Monday Reads: U.S. is BurningPosted: June 1, 2020
Good Day Sky Dancers!
It’s hard to know where to start today. There’s so much chaos from the Pandemic, the actions, words, and inactions of the Trumpist regime, and protests and disrupters triggered by the murder of George Floyd by a Minneapolis police officer that making order of disorder is a challenge.
Trumperz took to his Bunkerz with his Big Macs and his bankie last not only to announce this morning that the state’s governors are weak and need to make more arrests. As usual, he has a weak understanding of the constitution, the law, and the path to justice and peace.
Secret Service agents rushed President Donald Trump to a White House bunker on Friday night as hundreds of protesters gathered outside the executive mansion, some of them throwing rocks and tugging at police barricades.
Trump spent nearly an hour in the bunker, which was designed for use in emergencies like terrorist attacks, according to a Republican close to the White House who was not authorized to publicly discuss private matters and spoke on condition of anonymity. The account was confirmed by an administration official who also spoke on condition of anonymity.
The abrupt decision by the agents underscored the rattled mood inside the White House, where the chants from protesters in Lafayette Park could be heard all weekend and Secret Service agents and law enforcement officers struggled to contain the crowds.
Trump has made no public appearance lately but has been tweeting gas bombs that are igniting more fires. Michael Tomasky–of The Daily Beast–warns: “Trump Is Out of Control and Capable of Anything. IT GETS WORSE. He is so morally unfit to be president. If he were president of a bank, he’d have been fired ages ago. School principal—fired. Partner of a law firm—fired.”
He sits in the White House, which belongs to the people of the United States, and tweets out poison with no thought about any of this. I remember during the Lewinsky scandal, conservatives used to scream about how Bill Clinton sullied “our house.” Are you kidding me? Using the White House as a love nest is almost cute compared to how Trump soils the place on an hourly basis.
And after that looting/shooting tweet, it’s obvious that he will do and say literally anything to advance himself. Anything. He sort of half-apologized for that one, but he’s been tweeting more calls for violence, supposedly to restore order, ever since. The big worry I’ve had in the back of my mind since Trump took over the GOP back in 2016 and we started seeing those rallies is that Trump would literally raise a private army. Mad ny of his fervent backers own guns, and sometimes stockpiles of them. All it would take is a suggestion from Trump, in that on-the-one-hand-on-the-other noncommittal way of his: “I don’t know, if the police can’t handle it, maybe armed citizens should form their own patrols. Maybe they shouldn’t. But maybe they should, who knows? Thank you!”
That would be fascism, plain and simple. I used to think, or hope anyway, that Trump wouldn’t encourage that. And maybe he won’t. But after this past week, can anyone be confident that he wouldn’t?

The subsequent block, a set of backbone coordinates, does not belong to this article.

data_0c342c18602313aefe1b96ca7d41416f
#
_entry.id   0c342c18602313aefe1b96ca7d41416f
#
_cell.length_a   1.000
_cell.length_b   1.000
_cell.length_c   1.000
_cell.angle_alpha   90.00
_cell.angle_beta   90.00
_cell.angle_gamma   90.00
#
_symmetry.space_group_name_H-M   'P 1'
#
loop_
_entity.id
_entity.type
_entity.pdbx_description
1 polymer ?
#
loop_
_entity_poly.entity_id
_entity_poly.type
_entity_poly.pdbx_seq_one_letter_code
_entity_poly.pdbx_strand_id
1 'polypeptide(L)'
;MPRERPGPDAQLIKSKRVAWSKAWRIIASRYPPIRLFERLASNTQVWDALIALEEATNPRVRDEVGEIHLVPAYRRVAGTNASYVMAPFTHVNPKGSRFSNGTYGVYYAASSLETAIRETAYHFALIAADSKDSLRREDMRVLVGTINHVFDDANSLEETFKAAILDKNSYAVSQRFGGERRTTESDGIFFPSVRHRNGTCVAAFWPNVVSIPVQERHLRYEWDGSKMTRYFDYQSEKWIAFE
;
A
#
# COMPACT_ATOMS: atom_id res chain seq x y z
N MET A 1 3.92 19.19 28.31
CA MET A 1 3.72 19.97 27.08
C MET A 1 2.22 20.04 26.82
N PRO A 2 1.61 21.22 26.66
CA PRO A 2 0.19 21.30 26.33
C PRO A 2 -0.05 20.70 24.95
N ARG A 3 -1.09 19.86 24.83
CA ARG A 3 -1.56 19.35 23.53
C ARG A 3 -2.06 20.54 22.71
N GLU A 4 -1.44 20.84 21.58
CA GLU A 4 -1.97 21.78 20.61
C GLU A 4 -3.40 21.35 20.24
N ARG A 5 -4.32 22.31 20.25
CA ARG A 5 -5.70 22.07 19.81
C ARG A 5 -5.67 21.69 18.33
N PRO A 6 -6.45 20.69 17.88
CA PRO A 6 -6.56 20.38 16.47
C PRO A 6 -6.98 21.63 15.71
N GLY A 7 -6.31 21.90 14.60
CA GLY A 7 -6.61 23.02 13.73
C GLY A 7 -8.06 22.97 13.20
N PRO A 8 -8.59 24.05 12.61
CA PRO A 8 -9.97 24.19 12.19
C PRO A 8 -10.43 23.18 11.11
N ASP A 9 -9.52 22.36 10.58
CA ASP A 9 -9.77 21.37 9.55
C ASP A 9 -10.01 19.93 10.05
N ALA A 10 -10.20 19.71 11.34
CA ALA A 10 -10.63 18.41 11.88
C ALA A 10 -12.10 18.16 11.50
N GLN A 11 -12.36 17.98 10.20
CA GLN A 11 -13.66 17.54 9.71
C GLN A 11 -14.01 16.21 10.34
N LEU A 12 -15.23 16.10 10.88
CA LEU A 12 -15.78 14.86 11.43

He’ll spend the campaign vomiting out lies about how the “Democrat” Party is going to steal the election. He’ll spew out racist lies about voter fraud. Fox News will find one example of some small thing that they can make look suspicious and dishonestly blow into a scandal. Armed posses in black neighborhoods on Election Day—not an impossibility at all. The whole country will become 1950s Mississippi, if that’s what Trump thinks he needs to win.
And then if he loses, imagine what might happen. I shudder to think, and I don’t even have to spell it out. I know this is all hypothetical, and I don’t want to sound alarmist, but at the same time, being alarmist is less dangerous than being naive. We better think about these things. Trump is out of control. He’s capable of anything.
Not even Trump allies can reach his addled brain and dark heart any more. From NBC: “Trump dismissing advice to tone down rhetoric, address the nation.”
As the roar of police helicopters and chanting crowds reverberated through the White House grounds for a third night, Trump again opted against making prime-time remarks from the Oval Office, as other presidents have done in times of domestic crisis.
Instead, he spent the day on Twitter, doubling down on a strategy of calling for stronger police tactics, a move critics say is only worsening the situation.
Trump’s advisers have been divided over what role the president should take in responding to the widest unrest the country has seen in decades. Some say Trump should focus his message on Floyd, the black man who died last week at the hands of Minneapolis police, and urge calm. Others say the top priority is stopping the violence and looting that have taken place in some areas, arguing that the best path to that end is strong police tactics, not presidential speeches.
But exactly who is doing all this disruption? Is it Trump’s latest imaginary Hillary? Antifa? This is not what Police all over the country have indicated.
This is from News 4 Nashville. We’re waiting for more information but we’ll see what motivated him sooner or later. There have been much better responses. Take this missive at Medium from our last authentic President, Barrack Obama.
As millions of people across the country take to the streets and raise their voices in response to the killing of George Floyd and the ongoing problem of unequal justice, many people have reached out asking how we can sustain momentum to bring about real change.
Ultimately, it’s going to be up to a new generation of activists to shape strategies that best fit the times. But I believe there are some basic lessons to draw from past efforts that are worth remembering.